Tbilisi, the capital city of Georgia, is a city rich in history and culture that dates back to the 5th century. Located on the banks of the Kura River, the city has been ruled by Persians, Arabs, Mongols, Ottomans, and Russians, which has left its mark on the city’s architecture and culture.

Don’t miss out on Tbilisi’s Narikala Fortress, an ancient stronghold from the 4th century that provides breathtaking city views. The Old Town is another essential stop with its charming narrow streets, traditional Georgian architecture, and several churches to explore, including the Anchiskhati Basilica, the oldest surviving church in Tbilisi, and the Sioni Cathedral.

The Georgian National Museum is a must-visit for history and art enthusiasts, offering a vast collection of artifacts that showcase Georgia’s rich cultural heritage. The museum has something for everyone, from ancient gold jewelry to contemporary art. And, of course, no visit to Tbilisi would be complete without savoring some traditional Georgian cuisine like khinkali and khachapuri, along with the distinct Georgian wine, a product of the region’s winemaking history that spans millennia.

19 Larnaca, Cyprus – 1400 BCE

Larnacahas a rich and diverse history dating back more than 4,000 years. Originally founded by the Phoenicians as “Citium,” the city has been ruled by various civilizations, each leaving its mark on the city. Larnaca is a popular tourist destination known for its picturesque seafront and stunning beaches.

This one of the oldest cities in the world offers visitors a perfect blend of history, culture, and relaxation. The palm-lined promenade is ideal for a stroll, and the city’s stunning beaches, particularly Finikoudes Beach, are perfect for relaxation. Cultural highlights include the Hala Sultan Tekke Mosque, an influential Islamic pilgrimage site, and the exquisite St. Lazarus Church, which contains the tomb of St. Lazarus.

For history buffs, the Larnaca Archaeological Museum is a must-see destination. Its impressive collection of artifacts from the Neolithic to the Roman era, such as pottery, jewelry, and coins, is housed in a beautifully restored 19th-century building, offering a fascinating insight into the city’s rich past.

20 Tyre, Lebanon – 2750 BCE

In modern-day Lebanon, Tyre is a city with rich and ancient history. In fact, it is considered one of the oldest continuously inhabited cities in the world. The town was first settled in approximately 2750 BC by the Phoenicians, who established a thriving trading community.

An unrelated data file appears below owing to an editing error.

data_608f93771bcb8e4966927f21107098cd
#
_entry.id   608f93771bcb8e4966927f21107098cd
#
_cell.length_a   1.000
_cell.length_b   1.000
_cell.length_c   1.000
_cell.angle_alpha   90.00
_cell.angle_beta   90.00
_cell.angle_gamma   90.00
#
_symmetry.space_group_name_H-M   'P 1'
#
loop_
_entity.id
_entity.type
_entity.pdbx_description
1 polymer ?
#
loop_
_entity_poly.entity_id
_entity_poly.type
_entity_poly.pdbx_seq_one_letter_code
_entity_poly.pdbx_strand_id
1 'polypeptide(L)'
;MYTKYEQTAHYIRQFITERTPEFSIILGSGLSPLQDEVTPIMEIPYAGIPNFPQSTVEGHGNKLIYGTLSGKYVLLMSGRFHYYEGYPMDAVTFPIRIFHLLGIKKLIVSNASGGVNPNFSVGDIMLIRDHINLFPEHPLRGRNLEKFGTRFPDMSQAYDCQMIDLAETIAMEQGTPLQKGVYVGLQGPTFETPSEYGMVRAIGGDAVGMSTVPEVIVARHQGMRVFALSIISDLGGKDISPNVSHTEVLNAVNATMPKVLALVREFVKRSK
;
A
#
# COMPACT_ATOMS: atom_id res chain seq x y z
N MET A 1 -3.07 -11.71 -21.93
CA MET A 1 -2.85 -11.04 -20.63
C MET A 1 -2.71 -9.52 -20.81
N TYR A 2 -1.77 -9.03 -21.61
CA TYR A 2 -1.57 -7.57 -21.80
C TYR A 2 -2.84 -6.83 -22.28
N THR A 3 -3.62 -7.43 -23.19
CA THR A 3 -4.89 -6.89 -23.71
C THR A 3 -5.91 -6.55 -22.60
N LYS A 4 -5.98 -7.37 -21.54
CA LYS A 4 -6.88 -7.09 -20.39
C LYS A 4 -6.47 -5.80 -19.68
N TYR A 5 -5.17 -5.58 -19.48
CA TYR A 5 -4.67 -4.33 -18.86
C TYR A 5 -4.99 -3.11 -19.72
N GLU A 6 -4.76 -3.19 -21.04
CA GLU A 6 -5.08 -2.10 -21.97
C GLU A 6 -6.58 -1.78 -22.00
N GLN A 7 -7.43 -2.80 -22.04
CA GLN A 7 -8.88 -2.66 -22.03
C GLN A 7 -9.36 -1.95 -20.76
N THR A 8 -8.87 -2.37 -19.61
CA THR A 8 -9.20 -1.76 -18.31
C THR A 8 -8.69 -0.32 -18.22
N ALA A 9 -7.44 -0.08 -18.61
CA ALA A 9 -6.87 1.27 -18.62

Although Tyre has a long and complex history, one of its most significant periods was during the Phoenician era. At its height, Tyre was a powerful and wealthy city that dominated the Mediterranean trade routes. The Phoenicians were skilled seafarers and traders, and they established colonies throughout the region, including Carthage in North Africa.

Today, visitors to Tyre can explore the ancient ruins of the city’s Phoenician past. These include the remains of the old Phoenician town beneath the present city. In addition, there are also several well-preserved examples of Roman and Byzantine architecture, such as the triumphal arch, the hippodrome, and the Roman baths.

In addition to its historical significance, Tyre is a vibrant and modern city that offers visitors a taste of Lebanese culture. The city is known for its delicious seafood, and visitors can enjoy fresh and locally caught fish at one of the many restaurants in the city. The city also has a bustling souk, or marketplace, where visitors can shop for traditional handicrafts, spices, and other goods.

Time and age are not the things we appreciate or look forward to, but when it comes to the cities, most of us want to visit the world’s oldest cities. Centuries always add a touch of greatness and majesty to the city; they leave the mark of the epoch and civilization. You can actually read the city when you look at its architecture, layout, and sights. These are just a few of the oldest and most fascinating cities in the world that I recommend you visit. Have you ever visited any of the oldest cities in the world?

Below, we have compiled a list of the most interesting questions about the world’s oldest cities:

What is the oldest modern city?

The oldest modern city in the world is considered to be Damascus, Syria. It is estimated to have been continuously inhabited for over 10,000 years. Various civilizations ruled the city, including the Romans, Ottomans, and the French.

What is the oldest Lost city?

The oldest lost city known to archaeologists is the city of Eridu, located in present-day Iraq. It was founded around 5400 BCE and is believed to have been inhabited continuously until around 600 BCE. Eridu was a center of worship for the Sumerian goddess Inanna and was also an important trading center.

What is Europe’s oldest city?

The oldest city in Europe is Plovdiv, located in Bulgaria. It was founded around 6000 BCE and has been continuously inhabited ever since. Plovdiv has many ancient landmarks, including a Roman theater and the Old Town’s colorful houses.

What is the oldest country in the world?

There is no consensus on the oldest country in the world as the concept of a “country” has evolved. However, some of the oldest continuous civilizations in the world include China, India, and Egypt. These countries have a history that spans thousands of years.